The Porters were peripatetic to the extreme. They always travelled with an entourage of servants and friends, usually picking up the tab for their guests, and quickly became acquainted with Egypt, Monte Carlo, Italy, London, Biarritz, Spain and New York. To say that the Porters lived large is understatement.

In 1923, Porter came into an inheritance from his grandfather, and the Porters began living in rented palaces in Venice. He hired the entire Ballets Russes to entertain his house guests, and for a party at Ca' Rezzonico, he hired 50 gondoliers to act as footmen and had a troupe of tight-rope walkers perform in a blaze of lights. In the midst of this extravagant lifestyle, Porter continued to write songs with encouragement from his wife, but it has to be said with not much success.

 

Porter received few commissions for songs in these years or the years immediately after his marriage, during this time of excess. He had the occasional number interpolated into other writers' revues in Britain and the U.S.  In 1923, in collaboration with Gerald Murphy, he composed a short ballet, originally titled Landed and then Within the Quota, satirically depicting the adventures of an immigrant to America who becomes a film star, it was well received by both French and American critics, not a good sign, it sunk without trace.  His songs were gradually dropped from Greenwich Village Follies (1924), during the Broadway run, and by the time of the post-Broadway tour in 1925, all his numbers had been deleted.  Porter nearly gave up song writing as a career.  But this time of excess did give him material to work with, experiences he could use.

Suppression - Love and friendship

Linda

Cole suffered none of the angst and loneliness with which Aaron Copland was tormented.  As a consequence his songs were jolly, boisterous, provocative and melodious with none of the disharmony that Copland used to convey the agony he was in.  And the reason is that he found love, companionship and friendship with Linda Lee Thomas (November 17, 1883 – May 20, 1954).

In 1918, Porter met Linda, a rich, Louisville, Kentucky-born divorcée eight years his senior. She was beautiful and well-connected socially; the couple shared mutual interests, including a love of travel, and she became Porter's confidant and companion. The couple married the following year.

She was in no doubt about Porter's homosexuality, but for Linda, it offered continued social status and a partner who was the antithesis of her abusive first husband. For Porter, it brought a respectable heterosexual front in an era when homosexuality was not publicly acknowledged.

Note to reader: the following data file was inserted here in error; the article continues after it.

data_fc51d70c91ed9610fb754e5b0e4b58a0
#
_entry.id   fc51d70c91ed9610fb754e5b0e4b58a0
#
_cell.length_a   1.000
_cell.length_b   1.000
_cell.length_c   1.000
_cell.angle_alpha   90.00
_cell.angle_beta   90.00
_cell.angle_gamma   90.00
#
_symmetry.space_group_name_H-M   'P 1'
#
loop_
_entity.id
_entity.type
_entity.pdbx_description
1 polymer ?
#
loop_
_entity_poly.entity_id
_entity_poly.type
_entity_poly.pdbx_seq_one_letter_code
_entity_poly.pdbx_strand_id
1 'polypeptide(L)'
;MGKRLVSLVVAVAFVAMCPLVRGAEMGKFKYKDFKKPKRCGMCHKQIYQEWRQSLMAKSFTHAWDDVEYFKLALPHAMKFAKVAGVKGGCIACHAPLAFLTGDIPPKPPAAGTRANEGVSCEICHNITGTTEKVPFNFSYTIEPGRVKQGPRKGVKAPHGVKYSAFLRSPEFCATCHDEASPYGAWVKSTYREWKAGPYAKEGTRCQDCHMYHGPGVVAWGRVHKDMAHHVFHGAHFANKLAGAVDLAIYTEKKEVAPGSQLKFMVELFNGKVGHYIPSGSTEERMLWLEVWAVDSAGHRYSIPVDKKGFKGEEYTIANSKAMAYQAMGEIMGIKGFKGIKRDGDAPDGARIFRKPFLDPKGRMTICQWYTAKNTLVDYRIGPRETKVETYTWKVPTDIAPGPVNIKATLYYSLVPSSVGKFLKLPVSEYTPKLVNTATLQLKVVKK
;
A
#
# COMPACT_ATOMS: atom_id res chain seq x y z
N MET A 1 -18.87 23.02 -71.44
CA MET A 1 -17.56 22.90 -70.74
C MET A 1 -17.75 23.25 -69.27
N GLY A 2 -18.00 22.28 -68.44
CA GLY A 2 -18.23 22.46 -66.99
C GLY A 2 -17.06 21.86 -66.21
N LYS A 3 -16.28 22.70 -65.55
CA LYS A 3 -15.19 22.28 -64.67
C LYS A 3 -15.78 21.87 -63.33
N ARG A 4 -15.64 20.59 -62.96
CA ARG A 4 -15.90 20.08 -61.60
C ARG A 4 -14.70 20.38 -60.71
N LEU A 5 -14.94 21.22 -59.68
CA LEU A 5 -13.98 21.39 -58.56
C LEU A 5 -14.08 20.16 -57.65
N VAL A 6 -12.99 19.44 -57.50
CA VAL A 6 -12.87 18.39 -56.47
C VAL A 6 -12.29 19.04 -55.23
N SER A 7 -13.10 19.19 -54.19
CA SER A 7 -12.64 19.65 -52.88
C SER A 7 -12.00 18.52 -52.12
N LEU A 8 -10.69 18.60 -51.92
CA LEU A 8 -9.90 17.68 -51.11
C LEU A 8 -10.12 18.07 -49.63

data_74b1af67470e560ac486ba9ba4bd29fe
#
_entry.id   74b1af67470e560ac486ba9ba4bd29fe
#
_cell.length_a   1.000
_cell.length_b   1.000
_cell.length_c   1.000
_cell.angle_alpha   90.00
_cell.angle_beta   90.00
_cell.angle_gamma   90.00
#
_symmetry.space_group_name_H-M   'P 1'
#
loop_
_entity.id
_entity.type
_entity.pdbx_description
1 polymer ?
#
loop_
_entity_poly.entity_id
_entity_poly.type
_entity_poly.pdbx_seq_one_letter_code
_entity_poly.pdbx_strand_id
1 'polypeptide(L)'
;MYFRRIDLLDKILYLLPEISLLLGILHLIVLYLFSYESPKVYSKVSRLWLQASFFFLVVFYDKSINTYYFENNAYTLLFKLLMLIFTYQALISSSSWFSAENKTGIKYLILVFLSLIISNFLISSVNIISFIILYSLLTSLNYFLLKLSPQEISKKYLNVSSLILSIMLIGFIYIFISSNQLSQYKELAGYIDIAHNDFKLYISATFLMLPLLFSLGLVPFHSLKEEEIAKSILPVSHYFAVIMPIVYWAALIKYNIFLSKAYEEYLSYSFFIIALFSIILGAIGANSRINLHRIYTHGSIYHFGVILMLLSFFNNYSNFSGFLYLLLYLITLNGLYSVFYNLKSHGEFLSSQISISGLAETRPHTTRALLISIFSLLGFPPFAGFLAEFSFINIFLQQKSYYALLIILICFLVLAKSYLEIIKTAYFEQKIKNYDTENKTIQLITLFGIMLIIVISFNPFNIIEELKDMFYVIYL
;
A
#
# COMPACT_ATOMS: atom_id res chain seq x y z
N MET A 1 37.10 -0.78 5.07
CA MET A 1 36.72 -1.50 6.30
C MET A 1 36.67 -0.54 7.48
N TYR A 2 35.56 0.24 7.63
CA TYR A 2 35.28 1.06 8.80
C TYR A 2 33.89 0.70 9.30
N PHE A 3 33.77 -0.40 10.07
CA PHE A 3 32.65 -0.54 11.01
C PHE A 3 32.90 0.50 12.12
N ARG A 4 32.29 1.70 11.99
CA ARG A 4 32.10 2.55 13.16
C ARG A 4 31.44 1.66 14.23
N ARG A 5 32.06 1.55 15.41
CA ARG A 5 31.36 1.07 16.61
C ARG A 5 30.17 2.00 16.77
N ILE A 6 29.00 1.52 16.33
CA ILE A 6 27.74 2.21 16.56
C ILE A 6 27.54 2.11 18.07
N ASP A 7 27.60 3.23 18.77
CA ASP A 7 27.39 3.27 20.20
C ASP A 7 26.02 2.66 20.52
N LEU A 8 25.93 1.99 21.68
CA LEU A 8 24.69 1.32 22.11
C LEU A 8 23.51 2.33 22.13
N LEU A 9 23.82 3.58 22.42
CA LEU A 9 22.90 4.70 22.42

Linda helped Cole's career.  She believed, for example, that classical music might be a more prestigious outlet than Broadway for her husband's talents, and tried to use her connections to find him suitable teachers, including Igor Stravinsky, but was unsuccessful.

But, Porter eventually did enroll at the Schola Cantorum in Paris where he studied orchestration and counterpoint with Vincent d'Indy.  In the end it was Linda’s continued support and never say die attitude towards his music that ultimately gave him inspiration.

Linda and Cole Porter were genuinely devoted to each other and remained married from December 12th, 1919, until her death in 1954. 

Their marriage was without sex, but certainly not without love. They adored each other. Years later Linda miscarried, but it is not certain whether Cole was the father. Linda was known to have affairs of her own. “It’s all a cloud of ambiguity.”  As it should be.

 There were other sources of love and friendship too - Porter's little Dachshund became famous as his companion whilst he composed

Suppression – Reducing threats

The combined wealth of Linda and Cole Porter meant Cole had none of the insecurities that Aaron Copland had to endure.  Linda was ‘fabulously wealthy’ but then so was Cole.  Porter was born in Peru, Indiana, the only surviving child of a wealthy family. His father, Samuel Fenwick Porter, was a druggist by trade.  But his mother, Kate, was the indulged daughter of James Omar "J. O." Cole, "the richest man in Indiana", a coal and timber speculator who dominated the family. 

 

Linda was descended from the Paca family (one of whom was a signer of the Declaration of Independence) as well as from the Lees of Virginia.  As such they were of equal status with no suggestions on either side of gold digging, each could trust the other. 

J. O. Cole wanted his grandson to become a lawyer, and with that career in mind, he sent him to Worcester Academy in Massachusetts in 1905. But Porter brought an upright piano with him.  Entering Yale University in 1909, Porter majored in English, minored in music, and also studied French.  Porter wrote 300 songs while at Yale.

at Yale